While the Westerwinkel Line therefore always stayed in contact with the sovereign of the Prince-Bishopric, the Merfeld Line looked in late 16th and early 17th Centuries to defend its domains against all sovereign influences. Claiming its own jurisdiction, including the place of execution and the development of a Reformed church system in Merfeld was for Adolf III von Merveldt (1546–1604) and Johann Adolf von Merveldt (1580–1619) the appropriate tools for the defense of their local domination. The religious opposition against the Prince-Bishop – typical of many families of the Westphalian nobility at this time – after the Thirty Years’ War and the inheritance of the House of Merfeld by the Herrn von Merode (1693) cost the family its importance, but the jurisdiction claimed by the House of Merfeld was kept for it until the end of the Prince-Bishopric (1803).
From the Westerwinkel Line was Dietrich Hermann von Merveldt (1598–1658) the Lord Chamberlain of the Electorate of Colagne and minister at the Imperial Diets of Regensburg. Beginning with his son Dietrich Hermann II von Merveldt (1624–1688), all the hereditary heads of the family were (Obrist-)Hofmarschälle [(Colonel-) Court Marshals], members of the (Secret) Councils and Drosten of Wolbeck, all for the Prince-Bishops of Münster. Maximilian Friedrich von Merveldt (1764–1815), Austrian Feldmarschall-Leutnant [Lieutenant Field Marshal] and regimental commander, participated in the 1813 Battle of Leipzig and later became an ambassador in London.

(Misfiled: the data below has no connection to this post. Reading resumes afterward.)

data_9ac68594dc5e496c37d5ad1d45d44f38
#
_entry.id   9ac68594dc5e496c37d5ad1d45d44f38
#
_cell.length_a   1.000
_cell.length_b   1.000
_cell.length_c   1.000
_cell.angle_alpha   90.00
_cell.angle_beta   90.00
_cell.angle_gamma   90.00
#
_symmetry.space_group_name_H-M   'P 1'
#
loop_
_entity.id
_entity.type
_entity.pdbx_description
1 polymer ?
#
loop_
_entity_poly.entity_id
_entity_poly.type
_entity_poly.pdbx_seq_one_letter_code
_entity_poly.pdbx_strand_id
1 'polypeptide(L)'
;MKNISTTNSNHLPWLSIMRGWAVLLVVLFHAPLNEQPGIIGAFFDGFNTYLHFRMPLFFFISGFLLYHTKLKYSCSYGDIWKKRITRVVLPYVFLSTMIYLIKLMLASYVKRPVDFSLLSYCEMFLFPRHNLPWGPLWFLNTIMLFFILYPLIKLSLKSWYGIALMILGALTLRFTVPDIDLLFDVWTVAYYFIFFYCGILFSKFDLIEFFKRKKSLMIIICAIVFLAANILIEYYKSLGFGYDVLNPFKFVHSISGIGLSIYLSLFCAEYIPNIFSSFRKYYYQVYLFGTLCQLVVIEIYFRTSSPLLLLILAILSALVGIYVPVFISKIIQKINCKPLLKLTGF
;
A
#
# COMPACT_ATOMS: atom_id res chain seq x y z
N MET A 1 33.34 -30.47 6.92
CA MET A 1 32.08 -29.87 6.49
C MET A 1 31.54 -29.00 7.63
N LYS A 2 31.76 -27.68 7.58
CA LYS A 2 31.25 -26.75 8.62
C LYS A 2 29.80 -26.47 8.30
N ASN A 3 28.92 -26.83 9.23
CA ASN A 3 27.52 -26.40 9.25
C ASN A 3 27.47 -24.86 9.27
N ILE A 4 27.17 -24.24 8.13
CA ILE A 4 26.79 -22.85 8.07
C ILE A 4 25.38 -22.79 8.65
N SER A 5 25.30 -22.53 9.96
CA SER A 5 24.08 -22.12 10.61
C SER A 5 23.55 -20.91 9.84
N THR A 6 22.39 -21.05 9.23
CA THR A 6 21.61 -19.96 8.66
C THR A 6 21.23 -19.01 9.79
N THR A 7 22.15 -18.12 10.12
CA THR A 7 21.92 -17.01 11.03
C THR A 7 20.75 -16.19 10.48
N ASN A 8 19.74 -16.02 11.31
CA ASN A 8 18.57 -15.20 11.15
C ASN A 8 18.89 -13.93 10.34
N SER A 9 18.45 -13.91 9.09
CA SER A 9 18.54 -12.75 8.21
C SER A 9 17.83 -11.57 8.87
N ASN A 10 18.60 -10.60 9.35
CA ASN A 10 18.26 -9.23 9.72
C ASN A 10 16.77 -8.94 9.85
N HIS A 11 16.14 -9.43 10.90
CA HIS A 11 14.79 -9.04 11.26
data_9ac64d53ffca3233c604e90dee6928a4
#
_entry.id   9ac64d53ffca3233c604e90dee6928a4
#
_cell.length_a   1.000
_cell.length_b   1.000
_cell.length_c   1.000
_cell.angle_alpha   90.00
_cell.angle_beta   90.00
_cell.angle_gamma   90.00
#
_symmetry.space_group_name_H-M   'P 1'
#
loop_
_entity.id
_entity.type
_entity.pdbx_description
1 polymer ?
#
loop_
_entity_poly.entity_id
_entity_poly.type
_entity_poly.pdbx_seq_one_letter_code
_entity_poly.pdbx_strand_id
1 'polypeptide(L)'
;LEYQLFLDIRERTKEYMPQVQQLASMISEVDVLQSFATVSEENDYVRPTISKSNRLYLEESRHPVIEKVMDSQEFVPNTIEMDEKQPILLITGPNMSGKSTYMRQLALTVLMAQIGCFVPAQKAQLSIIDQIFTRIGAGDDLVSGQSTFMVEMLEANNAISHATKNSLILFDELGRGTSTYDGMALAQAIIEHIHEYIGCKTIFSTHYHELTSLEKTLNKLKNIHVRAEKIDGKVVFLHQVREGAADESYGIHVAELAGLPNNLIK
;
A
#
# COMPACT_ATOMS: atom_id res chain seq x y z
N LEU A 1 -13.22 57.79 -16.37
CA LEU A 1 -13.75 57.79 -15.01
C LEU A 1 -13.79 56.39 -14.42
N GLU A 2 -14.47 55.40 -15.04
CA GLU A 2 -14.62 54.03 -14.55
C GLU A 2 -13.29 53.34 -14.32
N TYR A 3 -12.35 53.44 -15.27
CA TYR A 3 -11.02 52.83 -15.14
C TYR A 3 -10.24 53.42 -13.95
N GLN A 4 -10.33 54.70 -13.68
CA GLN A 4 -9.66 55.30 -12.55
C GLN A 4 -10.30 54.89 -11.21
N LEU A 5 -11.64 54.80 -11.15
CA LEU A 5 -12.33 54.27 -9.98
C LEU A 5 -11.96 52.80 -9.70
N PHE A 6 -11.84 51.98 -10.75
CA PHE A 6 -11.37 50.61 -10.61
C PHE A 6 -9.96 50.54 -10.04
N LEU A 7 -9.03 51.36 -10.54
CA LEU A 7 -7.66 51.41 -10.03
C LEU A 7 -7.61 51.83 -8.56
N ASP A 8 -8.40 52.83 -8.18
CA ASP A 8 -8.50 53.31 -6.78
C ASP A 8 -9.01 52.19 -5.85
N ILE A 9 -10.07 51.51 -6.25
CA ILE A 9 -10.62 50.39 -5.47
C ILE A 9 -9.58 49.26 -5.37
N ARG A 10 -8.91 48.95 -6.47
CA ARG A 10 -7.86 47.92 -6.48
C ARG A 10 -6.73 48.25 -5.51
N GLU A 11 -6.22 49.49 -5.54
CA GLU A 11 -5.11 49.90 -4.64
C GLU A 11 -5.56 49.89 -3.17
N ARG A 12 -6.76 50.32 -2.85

During the 19th Century the family owned the manors of Lembeck, Ostendorf and Hagenbeck in the District of Recklinghausen, Steinhaus in Werne, the Burg Geinegge (a castle in Bockum-Hovel) and the Schloss Westerwinkel (in Aschberg-Herbern) in the District of Ludinghausen (after 1975, District of Coesfeld), Wolbeck bei Muenster, Huxdiek and Seppenhagen in the District of Beckum (after 1975, District of Warendorf), Feckenhorst in the District of Warendorf, Empte in the District of Coesfeld and – because of the marriage into the family of the Barons Droste zu Hülshoff (most famous family member was Annette von Droste-Hulshoff) – the manor of Fuchtel in Vechta (Lower Saxony). From 1717 to 1923 the family also had a Familienfideikommiss (a legal way to keep its lands and finances together in its single head for generations)